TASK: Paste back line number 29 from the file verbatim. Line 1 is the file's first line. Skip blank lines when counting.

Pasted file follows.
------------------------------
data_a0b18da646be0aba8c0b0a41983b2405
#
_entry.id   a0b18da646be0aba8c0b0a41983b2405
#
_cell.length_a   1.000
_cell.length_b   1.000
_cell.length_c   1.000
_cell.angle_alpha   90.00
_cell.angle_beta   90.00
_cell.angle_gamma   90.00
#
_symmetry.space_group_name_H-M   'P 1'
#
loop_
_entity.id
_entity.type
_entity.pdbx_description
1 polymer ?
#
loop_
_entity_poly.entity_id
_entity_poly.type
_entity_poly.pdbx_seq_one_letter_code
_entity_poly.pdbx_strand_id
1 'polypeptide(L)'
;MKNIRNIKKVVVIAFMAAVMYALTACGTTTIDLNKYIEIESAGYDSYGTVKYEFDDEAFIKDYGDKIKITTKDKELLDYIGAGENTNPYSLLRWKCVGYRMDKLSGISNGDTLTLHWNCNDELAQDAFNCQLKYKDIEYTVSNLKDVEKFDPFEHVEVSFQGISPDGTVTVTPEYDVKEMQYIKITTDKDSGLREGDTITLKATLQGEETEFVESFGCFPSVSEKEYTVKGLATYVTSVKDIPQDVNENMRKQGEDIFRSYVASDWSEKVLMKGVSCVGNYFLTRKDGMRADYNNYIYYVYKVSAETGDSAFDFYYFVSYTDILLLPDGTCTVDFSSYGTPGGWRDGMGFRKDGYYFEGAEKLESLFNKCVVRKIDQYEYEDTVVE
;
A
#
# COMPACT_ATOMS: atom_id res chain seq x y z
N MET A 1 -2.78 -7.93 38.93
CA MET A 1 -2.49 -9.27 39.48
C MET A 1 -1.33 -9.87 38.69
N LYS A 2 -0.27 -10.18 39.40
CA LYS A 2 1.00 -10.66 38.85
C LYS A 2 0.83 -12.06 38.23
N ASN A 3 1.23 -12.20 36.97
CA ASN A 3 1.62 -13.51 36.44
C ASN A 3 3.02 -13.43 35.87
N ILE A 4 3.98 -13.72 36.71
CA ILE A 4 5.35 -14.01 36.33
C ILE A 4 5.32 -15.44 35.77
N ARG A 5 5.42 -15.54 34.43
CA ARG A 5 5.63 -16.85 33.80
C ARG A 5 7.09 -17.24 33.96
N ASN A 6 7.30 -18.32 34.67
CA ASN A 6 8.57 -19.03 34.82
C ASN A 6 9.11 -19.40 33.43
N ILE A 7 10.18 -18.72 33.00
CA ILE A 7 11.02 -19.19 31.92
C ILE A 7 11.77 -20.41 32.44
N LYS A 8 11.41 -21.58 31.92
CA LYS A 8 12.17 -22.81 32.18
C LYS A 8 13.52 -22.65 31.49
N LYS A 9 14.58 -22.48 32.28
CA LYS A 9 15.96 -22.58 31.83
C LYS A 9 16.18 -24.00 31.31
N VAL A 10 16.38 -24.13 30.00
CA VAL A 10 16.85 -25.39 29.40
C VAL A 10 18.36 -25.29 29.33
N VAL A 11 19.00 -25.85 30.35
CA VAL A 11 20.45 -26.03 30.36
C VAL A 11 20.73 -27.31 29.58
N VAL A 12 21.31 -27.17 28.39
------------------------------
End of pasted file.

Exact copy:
#